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Sonny Landreth

Sonny Landreth

with Special guest: Ross Hammond

Thursday, March 31, 2016
Doors 5:30pm, Show 7pm
$25 | general admission/seated show | 21+
Harlow’sFor dinner reservations, call the club at 916.441.4693
2708 J St., Sacramento CA 95616

Sonny Landreth’s new album, Bound By The Blues, marks a return to the slide guitarist’s musical roots. It presents a bold, big-sounding collection of recordings that climb to stratospheric heights of jazz informed improvisation, swagger like the best of classic rock, and inevitably remain deeply attached to the elemental emotional and compositional structures that are at the historic core of the blues.

With Landreth’s mountainous guitar tones and nuanced singing leading the way on its ten songs, Bound By the Blues is a powerful tribute to the durability and flexibility of the genre, and to his own creative vision. It’s also a radical departure from his previous two albums, 2012’s classical/jazz fusion outing Elemental Journey and 2008’s guest-star-studded From the Reach.

“Ever since The Road We’re On [his Grammy-nominated 2003 release], fans have been asking me, ‘When are you going to do another blues album?’ Landreth explains. “After expanding my songs for Elemental Journey into an orchestral form, I thought I’d get back to the simple but powerful blues form. I’d been playing a lot of these songs on the road with my band, and we’ve been taking them into some surprising places musically. So going into the studio to record them with just our trio seemed like the next step.”

Bound By the Blues, the guitarist’s twelfth album, pivots on the song “Where They Will.” Its gloriously chiming cascades of six-string, and the refrain “Let the blues take me where they will,” serve as a musical blueprint for the album. “The blues has been a big part of my journey for the past 40-plus years,” Landreth attests. “Some of the numbers on this album are among the first I learned. I wrote ‘Where They Will’ about my relationship to blues – letting the music lead me to new sounds and improvisational passages, and introduce me to things I haven’t played before.”

The Landreth-penned title track offers brilliantly keening guitar solos while paying tribute to the universality of the experiences – love, death, birth, transcendence – chronicled in the blues’ vast catalog. “Bound By the Blues” also name-checks Muddy Waters, Jimi Hendrix, Buffy Sainte-Marie and some of Landreth’s other musical heroes along the way. He offers, “Singing about the unifying power of the blues and paying tribute to the great artists who’ve helped shape the music in that song means a lot to me.”

So does paying homage to his hero and fellow slide slinger Johnny Winter, who died in 2014, with the instrumental “Firebird Blues.” Winter was an important influence. The two men became friends and often shared bills in recent years, and Landreth made a guest appearance on Winter’s 2011 return-to-form Roots. Landreth reflects, “The news of Johnny’s death came just as we were about to make this album and it hit me really hard. I decided to record a slow instrumental as a tribute by keeping it raw and in the moment like Johnny’s playing always was.” To that end, he used his vintage Gibson Firebird guitar, a model long associated with Winter. Drummer Brian Brignac played on cardboard boxes to give the a funky, primitive feel, while bassist David Ranson played a ukulele bass with nylon strings for a more flexible kind of thunder.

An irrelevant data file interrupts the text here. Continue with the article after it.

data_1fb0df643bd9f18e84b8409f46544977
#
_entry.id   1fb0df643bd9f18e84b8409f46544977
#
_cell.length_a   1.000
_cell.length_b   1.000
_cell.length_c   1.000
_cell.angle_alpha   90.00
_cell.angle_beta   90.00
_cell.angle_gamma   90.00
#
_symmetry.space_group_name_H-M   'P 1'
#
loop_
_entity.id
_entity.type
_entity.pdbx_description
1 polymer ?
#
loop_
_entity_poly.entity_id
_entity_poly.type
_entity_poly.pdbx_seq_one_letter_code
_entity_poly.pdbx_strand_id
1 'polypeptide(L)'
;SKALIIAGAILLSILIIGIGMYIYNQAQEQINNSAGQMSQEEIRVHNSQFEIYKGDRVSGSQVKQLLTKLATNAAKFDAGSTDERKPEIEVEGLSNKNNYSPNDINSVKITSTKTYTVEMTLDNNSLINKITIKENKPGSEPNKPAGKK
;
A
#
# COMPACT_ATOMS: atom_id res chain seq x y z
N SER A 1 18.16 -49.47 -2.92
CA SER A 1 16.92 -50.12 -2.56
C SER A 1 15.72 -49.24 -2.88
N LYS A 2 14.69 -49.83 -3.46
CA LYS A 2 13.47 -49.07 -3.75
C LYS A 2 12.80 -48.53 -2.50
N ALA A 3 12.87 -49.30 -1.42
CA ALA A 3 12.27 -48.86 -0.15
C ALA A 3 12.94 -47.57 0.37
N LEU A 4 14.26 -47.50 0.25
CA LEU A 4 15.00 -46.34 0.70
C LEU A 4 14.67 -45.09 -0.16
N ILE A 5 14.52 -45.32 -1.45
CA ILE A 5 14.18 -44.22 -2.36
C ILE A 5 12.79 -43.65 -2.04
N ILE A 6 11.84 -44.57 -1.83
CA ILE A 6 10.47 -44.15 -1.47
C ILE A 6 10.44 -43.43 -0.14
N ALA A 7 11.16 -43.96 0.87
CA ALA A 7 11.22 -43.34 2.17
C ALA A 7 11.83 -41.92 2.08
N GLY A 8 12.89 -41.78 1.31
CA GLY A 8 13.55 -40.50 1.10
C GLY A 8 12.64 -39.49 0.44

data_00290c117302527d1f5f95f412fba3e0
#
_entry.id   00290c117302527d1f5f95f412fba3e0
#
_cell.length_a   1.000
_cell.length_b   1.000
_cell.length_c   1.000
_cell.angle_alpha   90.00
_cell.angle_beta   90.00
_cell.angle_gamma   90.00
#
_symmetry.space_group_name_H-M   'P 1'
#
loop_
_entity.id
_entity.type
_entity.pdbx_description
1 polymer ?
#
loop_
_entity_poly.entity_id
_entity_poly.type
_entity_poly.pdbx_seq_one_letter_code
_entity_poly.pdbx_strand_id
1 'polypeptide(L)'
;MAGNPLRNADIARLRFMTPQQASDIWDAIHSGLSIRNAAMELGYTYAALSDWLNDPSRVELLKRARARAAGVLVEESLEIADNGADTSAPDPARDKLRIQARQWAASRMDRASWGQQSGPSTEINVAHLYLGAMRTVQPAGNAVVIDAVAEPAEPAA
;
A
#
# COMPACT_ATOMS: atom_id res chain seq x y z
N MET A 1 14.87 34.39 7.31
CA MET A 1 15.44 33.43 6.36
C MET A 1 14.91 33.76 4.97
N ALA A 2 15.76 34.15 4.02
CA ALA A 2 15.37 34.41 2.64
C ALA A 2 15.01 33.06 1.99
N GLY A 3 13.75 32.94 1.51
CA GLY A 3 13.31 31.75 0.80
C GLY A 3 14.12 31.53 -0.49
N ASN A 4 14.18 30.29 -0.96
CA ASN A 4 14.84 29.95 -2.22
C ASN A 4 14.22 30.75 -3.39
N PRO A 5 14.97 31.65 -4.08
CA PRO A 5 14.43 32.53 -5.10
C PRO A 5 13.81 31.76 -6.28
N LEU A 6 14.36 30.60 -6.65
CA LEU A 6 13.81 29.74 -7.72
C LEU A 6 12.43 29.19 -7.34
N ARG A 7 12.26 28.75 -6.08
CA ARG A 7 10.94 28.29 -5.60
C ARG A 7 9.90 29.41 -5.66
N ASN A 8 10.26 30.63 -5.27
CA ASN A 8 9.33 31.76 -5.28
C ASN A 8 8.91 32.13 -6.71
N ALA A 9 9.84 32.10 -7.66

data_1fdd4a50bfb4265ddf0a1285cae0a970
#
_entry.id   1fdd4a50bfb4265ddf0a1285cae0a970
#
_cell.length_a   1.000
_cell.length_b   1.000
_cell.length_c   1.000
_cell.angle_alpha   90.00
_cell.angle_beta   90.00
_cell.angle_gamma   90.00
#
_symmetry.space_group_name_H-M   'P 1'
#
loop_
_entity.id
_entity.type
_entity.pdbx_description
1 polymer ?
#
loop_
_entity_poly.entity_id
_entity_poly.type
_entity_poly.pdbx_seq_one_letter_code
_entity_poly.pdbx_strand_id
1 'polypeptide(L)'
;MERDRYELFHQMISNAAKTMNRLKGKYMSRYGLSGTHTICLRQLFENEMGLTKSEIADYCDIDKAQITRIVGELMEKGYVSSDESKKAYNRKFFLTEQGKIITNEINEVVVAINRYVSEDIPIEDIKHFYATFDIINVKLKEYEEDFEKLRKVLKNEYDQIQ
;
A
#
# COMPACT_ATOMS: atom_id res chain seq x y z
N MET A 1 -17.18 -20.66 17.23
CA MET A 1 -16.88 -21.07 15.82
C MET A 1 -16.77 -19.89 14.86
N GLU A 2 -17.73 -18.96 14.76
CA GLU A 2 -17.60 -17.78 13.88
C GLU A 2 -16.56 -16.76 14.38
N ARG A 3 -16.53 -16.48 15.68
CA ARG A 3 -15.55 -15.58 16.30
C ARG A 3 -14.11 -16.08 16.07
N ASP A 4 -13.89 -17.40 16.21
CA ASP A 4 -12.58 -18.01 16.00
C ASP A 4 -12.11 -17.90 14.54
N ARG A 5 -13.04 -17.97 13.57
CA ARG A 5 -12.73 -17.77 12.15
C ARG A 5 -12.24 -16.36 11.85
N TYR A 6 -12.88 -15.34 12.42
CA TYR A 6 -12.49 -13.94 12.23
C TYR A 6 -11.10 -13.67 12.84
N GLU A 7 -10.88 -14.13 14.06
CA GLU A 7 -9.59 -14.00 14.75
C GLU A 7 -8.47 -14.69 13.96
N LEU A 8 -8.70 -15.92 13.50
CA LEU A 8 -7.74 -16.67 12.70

“Developing a style and an approach that is your own musically is not something to be taken for granted,” Landreth says. “I’m at a point in life where I want to make the most of every moment I can and that changes your perspective, your priorities and how you relate to everyone else. And at the end of the day, I think that’s the essence of what I wanted to express with Bound By The Blues.

Special guest: Ross Hammond

rossSacramento guitarist Ross Hammond has played on large stages and in small corners throughout the United States. His sound is equal parts jazz, folk, blues, spirituals and world music. His latest release is “Flight,” a solo record of originals and spirituals for acoustic 6 2tring, 12 string and acoustic slide guitar.

“I like to work with themes and have variations on themes,” Hammond said. “I don’t feel like my music is very difficult or heady or ultra-modern or cerebral. Even though it’s instrumental music, I feel like stories can be told. It’s a really spiritual approach to writing music.”